Published on 06/06/2019
The opening stage of this historic 50th edition of La Solitaire URGO Le Figaro, the first to be raced in the new Figaro Beneteau 3, will be remembered as one of the longest and most challenging for many years. There were nine different leaders over the course of the leg which lasted four days and four nights and started from the bay of La Baule on Sunday afternoon BEFORE finally finishing at 1900hrs this evening, local time, off Kinsale's Old Head.
After a two year absence from the the race, during which he won last year’s Route du Rhum-Destination Guadeloupe in Class 40, it is Yoann Richomme (Hellowork-Telegram Group) who won narrowly into Kinsale. It is a triumphant, if a little unexpected return to the class for the English trained naval architect who wins a stage for the second time in his eight appearances on La Solitaire, ahead of a fleet which he described before the start as “probably the best level ever on definitely the best boat we have ever had in our hands.”
“I am very relaxed going in to the Solitaire, maybe because I’ve won it already but also because i’m full of confidence right now. I’m looking to be in the top 10 but will give it everything to get onto that podium,” he said before the start.
After a spirited gybing match down the final miles, Richomme won by 73 seconds ahead of 21-year-old rookie Tom Laperche, who is this year’s espoir, or talent search winner, for the Bretagne CMB programme which produced last year’s winner Sebastien Simon.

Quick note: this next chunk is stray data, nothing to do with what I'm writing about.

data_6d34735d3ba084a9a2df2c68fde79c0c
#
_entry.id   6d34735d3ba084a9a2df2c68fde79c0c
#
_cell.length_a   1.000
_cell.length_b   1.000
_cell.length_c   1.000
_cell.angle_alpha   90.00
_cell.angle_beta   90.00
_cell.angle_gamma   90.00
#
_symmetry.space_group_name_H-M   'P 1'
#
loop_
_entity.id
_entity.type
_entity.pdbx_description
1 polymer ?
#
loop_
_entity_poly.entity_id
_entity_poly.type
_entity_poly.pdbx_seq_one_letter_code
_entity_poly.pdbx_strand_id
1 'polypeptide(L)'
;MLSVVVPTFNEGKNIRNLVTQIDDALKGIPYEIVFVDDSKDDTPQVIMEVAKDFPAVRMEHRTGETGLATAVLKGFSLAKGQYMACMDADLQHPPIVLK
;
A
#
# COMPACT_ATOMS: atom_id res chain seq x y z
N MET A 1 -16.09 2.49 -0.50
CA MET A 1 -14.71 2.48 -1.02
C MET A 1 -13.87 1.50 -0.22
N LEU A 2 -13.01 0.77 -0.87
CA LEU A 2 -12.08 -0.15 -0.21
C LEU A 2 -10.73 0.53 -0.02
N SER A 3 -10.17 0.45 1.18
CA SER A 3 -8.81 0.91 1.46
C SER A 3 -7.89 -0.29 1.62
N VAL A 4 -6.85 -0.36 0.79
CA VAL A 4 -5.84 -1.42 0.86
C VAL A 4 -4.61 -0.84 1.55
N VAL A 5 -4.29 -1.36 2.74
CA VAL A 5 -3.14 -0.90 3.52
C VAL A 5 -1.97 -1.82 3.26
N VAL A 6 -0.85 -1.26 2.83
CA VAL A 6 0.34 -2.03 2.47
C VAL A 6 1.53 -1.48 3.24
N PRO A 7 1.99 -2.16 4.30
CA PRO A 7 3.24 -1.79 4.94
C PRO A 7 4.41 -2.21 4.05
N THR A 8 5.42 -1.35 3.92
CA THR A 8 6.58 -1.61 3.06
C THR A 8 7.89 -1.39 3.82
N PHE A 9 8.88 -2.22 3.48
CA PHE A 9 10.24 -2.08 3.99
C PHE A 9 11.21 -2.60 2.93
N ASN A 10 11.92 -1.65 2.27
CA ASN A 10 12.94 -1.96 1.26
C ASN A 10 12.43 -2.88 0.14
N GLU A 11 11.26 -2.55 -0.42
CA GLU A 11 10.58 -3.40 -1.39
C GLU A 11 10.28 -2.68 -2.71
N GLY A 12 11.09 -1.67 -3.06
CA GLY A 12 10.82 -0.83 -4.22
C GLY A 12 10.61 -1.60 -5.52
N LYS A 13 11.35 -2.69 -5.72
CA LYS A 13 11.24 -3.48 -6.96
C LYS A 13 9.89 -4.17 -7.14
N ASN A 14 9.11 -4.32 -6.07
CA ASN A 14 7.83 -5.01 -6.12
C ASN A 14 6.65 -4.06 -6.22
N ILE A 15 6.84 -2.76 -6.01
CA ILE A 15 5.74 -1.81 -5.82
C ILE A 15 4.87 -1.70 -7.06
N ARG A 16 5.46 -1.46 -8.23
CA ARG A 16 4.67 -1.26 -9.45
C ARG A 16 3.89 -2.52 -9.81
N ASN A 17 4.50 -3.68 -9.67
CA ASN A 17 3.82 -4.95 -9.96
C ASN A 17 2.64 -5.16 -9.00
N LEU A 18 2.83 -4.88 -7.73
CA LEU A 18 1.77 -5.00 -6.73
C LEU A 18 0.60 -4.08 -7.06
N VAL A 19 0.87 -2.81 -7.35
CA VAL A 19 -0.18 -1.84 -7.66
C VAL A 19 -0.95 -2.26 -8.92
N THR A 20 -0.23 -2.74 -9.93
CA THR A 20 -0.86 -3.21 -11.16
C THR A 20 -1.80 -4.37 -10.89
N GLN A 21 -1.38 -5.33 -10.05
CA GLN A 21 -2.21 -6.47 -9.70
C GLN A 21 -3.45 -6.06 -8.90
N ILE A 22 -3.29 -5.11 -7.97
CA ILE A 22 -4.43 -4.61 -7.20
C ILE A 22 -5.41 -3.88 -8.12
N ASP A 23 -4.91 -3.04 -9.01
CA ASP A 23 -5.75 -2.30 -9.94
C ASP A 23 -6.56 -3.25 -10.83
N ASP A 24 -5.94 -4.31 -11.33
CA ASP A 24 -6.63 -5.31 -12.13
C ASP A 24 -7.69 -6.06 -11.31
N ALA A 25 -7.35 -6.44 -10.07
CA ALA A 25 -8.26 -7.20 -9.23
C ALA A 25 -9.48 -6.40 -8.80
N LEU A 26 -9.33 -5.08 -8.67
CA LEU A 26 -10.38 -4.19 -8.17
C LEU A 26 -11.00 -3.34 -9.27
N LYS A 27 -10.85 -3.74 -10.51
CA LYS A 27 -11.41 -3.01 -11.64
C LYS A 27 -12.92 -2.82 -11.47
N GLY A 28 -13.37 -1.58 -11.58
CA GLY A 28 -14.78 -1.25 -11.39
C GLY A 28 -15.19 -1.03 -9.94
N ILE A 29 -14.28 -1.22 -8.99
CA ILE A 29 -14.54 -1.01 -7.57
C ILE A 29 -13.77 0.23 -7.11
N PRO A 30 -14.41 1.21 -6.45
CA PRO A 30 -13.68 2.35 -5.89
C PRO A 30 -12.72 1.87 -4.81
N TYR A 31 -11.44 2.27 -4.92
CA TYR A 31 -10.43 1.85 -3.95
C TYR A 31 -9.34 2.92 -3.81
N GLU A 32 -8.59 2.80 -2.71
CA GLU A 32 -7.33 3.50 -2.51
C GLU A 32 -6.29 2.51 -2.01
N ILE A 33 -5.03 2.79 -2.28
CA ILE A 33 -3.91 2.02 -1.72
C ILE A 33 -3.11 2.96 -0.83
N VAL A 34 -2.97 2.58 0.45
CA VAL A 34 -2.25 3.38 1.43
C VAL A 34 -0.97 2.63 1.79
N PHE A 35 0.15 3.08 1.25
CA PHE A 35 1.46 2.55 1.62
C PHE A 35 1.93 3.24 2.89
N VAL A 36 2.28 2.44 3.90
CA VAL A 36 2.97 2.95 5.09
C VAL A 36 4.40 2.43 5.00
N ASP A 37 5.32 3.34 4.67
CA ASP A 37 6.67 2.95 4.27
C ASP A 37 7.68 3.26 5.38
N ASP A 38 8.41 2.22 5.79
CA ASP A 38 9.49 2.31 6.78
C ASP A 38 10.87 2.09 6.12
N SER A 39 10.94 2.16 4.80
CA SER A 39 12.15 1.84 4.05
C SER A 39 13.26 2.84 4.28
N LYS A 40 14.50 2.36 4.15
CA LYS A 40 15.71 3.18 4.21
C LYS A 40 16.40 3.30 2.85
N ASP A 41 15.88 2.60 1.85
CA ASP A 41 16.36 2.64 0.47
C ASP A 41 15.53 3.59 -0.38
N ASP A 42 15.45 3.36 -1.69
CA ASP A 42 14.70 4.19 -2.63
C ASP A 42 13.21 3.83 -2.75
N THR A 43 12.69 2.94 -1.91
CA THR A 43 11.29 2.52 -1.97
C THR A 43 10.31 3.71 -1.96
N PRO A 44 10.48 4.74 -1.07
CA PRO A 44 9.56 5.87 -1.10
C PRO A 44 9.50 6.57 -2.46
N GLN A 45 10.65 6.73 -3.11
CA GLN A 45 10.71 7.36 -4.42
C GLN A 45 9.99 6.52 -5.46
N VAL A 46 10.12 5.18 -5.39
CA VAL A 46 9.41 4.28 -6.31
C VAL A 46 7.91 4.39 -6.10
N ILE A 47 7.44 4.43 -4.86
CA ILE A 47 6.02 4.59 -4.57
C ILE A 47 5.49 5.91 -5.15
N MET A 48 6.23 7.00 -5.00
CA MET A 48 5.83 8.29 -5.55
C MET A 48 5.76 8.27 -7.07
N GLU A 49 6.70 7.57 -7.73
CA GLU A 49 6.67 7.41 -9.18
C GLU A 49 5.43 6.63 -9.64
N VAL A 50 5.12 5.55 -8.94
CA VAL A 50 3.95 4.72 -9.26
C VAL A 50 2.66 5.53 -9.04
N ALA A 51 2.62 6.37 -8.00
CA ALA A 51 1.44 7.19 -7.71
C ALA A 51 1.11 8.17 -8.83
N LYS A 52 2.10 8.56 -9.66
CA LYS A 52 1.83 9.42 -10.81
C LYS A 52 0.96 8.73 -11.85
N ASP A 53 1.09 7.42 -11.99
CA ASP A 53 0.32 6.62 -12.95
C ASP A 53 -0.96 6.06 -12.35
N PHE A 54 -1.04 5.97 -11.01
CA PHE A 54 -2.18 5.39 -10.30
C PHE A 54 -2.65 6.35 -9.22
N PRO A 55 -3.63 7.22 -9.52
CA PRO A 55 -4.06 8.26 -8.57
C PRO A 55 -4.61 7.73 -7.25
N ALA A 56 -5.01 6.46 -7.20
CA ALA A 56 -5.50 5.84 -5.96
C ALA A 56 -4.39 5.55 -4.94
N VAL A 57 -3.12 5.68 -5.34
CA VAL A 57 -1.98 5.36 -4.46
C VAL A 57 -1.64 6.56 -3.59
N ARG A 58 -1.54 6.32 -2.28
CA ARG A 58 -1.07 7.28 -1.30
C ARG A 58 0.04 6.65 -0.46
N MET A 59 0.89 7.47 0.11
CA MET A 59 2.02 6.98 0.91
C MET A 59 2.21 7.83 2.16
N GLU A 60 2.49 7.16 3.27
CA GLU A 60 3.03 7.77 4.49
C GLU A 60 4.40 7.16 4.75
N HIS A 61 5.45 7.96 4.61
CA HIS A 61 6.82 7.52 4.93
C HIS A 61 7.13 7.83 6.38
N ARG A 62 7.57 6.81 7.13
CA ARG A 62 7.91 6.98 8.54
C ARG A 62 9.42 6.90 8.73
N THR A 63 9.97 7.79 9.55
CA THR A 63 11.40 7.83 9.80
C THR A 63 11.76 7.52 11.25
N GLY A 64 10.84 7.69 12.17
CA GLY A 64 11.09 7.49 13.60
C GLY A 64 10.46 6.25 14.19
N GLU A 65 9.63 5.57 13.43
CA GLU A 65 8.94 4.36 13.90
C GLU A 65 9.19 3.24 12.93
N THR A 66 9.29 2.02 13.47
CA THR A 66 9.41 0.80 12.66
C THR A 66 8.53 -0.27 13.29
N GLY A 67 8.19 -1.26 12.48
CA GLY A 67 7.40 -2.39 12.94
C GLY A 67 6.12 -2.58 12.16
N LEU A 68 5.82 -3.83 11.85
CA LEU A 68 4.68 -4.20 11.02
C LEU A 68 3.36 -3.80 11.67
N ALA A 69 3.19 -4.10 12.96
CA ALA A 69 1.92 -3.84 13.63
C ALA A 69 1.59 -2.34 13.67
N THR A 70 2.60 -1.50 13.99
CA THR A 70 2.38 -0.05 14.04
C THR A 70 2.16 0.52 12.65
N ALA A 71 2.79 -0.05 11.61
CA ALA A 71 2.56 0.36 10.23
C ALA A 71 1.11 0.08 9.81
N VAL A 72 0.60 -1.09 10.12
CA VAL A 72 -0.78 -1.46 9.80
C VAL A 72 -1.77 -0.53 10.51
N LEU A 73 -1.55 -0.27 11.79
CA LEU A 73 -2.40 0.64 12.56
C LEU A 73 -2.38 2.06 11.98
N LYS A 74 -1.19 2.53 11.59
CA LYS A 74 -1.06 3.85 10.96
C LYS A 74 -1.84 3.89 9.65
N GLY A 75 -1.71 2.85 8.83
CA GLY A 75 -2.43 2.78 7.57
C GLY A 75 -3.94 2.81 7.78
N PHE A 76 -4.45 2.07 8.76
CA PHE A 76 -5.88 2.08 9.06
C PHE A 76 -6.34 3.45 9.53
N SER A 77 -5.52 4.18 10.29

Richomme said this afternoon: “When I saw the whole gang going to the West at Ushant I kept to my plan to go north and we quickly soon saw that the angle of the wind and the phases of the windshifts favoured us.”
Richomme was a late substitute for Charles Caudrelier after Caudrelier pulled out early in the pre-season to co-skipper the Edmond de Rothschilde Ultime. So he came into the Solitaire URGO Le Figaro relaxed and was rarely mentioned among the media tips.
A brilliant, dominant winner of Class 40 in the last Route du Rhum-Destination Guadeloupe, Richomme is clever, tenacious, and sails accurate, well assimilated choices. But it took him some time to break into the lead. Seventh at Port Bourgenay, he passed Noirmoutier off Brittany in 25th position which he still held at the raz de Seine and Ushant.
Behind him, the podium is superb: Tom Laperche is already one of the revelations of this Solitaire. On his first Figaro at age 21, he was first on the approach to the Fastnet and now second in to Kinsale. He follows a family tradition as a third generation La Solitaire skipper, after both his father and his grandfather competed in one of the Aurora races, the predecessor to the Solitaire.
Pierre Leboucher (Guyot Environnement), completes the podium. For his third participation in the Solitaire, the French 470 representative in London 2012 Olympics has made a positive early impact. He had a good pre-season but admitted, “it has sometimes been necessary to roll the dice.”
Laperche is the first rookie to finish on the podium since Morgan Lagravière in 2011.
As for the new Trophy Vivi which rewards the first foreigner, Swiss skipper Justine Mettraux (Teamwork) leads Alan Roberts (Seacat Services) at a a few miles from Kinsale.
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